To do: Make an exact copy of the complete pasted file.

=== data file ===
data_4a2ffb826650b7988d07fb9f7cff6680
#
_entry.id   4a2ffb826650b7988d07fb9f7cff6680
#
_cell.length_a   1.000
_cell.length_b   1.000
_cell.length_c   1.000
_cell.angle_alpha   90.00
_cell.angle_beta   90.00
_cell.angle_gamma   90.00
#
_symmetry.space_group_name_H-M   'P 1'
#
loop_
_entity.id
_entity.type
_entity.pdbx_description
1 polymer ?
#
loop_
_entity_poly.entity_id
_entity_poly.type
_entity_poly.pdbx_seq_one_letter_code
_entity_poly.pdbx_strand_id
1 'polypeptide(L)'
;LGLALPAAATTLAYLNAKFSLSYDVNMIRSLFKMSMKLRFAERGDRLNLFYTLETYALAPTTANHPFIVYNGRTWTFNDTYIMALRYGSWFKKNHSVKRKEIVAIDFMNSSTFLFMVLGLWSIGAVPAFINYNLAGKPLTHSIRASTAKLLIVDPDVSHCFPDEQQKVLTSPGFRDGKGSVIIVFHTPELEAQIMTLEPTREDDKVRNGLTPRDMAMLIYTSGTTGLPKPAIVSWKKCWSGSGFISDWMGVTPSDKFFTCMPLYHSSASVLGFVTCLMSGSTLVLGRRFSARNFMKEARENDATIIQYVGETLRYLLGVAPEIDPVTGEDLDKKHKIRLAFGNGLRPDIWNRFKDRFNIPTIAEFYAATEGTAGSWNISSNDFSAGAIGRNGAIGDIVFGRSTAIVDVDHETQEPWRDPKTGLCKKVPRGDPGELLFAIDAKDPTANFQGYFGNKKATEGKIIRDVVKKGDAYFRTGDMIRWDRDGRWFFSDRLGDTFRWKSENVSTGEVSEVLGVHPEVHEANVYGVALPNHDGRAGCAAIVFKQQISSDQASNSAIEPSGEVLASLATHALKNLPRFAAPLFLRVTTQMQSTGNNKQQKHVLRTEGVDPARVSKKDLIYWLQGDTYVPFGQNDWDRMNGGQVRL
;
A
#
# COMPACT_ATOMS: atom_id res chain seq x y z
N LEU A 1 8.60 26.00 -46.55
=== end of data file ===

data_4a2ffb826650b7988d07fb9f7cff6680
#
_entry.id   4a2ffb826650b7988d07fb9f7cff6680
#
_cell.length_a   1.000
_cell.length_b   1.000
_cell.length_c   1.000
_cell.angle_alpha   90.00
_cell.angle_beta   90.00
_cell.angle_gamma   90.00
#
_symmetry.space_group_name_H-M   'P 1'
#
loop_
_entity.id
_entity.type
_entity.pdbx_description
1 polymer ?
#
loop_
_entity_poly.entity_id
_entity_poly.type
_entity_poly.pdbx_seq_one_letter_code
_entity_poly.pdbx_strand_id
1 'polypeptide(L)'
;LGLALPAAATTLAYLNAKFSLSYDVNMIRSLFKMSMKLRFAERGDRLNLFYTLETYALAPTTANHPFIVYNGRTWTFNDTYIMALRYGSWFKKNHSVKRKEIVAIDFMNSSTFLFMVLGLWSIGAVPAFINYNLAGKPLTHSIRASTAKLLIVDPDVSHCFPDEQQKVLTSPGFRDGKGSVIIVFHTPELEAQIMTLEPTREDDKVRNGLTPRDMAMLIYTSGTTGLPKPAIVSWKKCWSGSGFISDWMGVTPSDKFFTCMPLYHSSASVLGFVTCLMSGSTLVLGRRFSARNFMKEARENDATIIQYVGETLRYLLGVAPEIDPVTGEDLDKKHKIRLAFGNGLRPDIWNRFKDRFNIPTIAEFYAATEGTAGSWNISSNDFSAGAIGRNGAIGDIVFGRSTAIVDVDHETQEPWRDPKTGLCKKVPRGDPGELLFAIDAKDPTANFQGYFGNKKATEGKIIRDVVKKGDAYFRTGDMIRWDRDGRWFFSDRLGDTFRWKSENVSTGEVSEVLGVHPEVHEANVYGVALPNHDGRAGCAAIVFKQQISSDQASNSAIEPSGEVLASLATHALKNLPRFAAPLFLRVTTQMQSTGNNKQQKHVLRTEGVDPARVSKKDLIYWLQGDTYVPFGQNDWDRMNGGQVRL
;
A
#
# COMPACT_ATOMS: atom_id res chain seq x y z
N LEU A 1 8.60 26.00 -46.55